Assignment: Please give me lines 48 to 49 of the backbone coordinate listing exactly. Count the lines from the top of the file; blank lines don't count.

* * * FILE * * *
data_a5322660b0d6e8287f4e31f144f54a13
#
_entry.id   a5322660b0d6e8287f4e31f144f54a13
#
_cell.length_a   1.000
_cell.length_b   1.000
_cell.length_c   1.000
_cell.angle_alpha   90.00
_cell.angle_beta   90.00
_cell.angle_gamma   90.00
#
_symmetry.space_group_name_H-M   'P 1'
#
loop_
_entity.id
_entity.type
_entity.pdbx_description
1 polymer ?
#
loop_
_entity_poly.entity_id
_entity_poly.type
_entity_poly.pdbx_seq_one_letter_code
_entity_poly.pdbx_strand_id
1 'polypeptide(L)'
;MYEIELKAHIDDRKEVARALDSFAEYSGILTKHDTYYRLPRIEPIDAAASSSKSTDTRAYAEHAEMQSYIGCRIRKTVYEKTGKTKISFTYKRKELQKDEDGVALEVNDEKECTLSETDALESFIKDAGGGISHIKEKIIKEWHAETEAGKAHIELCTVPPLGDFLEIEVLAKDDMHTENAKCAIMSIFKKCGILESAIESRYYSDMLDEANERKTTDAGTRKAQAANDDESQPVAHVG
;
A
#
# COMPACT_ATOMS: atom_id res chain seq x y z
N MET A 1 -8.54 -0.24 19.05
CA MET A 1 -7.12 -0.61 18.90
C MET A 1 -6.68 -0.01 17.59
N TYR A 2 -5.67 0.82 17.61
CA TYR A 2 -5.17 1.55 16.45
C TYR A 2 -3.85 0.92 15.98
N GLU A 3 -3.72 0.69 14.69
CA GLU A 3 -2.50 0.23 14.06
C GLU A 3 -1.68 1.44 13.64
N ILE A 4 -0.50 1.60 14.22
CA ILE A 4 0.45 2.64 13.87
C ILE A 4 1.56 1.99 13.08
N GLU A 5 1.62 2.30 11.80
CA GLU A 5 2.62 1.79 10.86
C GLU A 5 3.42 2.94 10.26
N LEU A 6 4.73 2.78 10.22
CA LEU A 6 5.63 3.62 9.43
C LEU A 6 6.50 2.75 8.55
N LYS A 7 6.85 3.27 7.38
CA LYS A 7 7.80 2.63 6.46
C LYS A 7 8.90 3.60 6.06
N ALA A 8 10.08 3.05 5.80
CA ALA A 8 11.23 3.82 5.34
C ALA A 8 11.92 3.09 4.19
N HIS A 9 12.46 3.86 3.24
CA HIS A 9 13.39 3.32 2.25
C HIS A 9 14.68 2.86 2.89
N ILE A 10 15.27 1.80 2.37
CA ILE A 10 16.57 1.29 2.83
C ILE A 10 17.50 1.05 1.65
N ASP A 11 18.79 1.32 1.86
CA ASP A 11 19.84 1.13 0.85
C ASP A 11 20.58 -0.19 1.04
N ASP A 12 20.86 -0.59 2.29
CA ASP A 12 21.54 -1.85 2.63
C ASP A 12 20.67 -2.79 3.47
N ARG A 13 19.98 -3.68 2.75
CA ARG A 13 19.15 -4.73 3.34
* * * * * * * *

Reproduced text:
C LEU A 6 6.50 2.75 8.55
N LYS A 7 6.85 3.27 7.38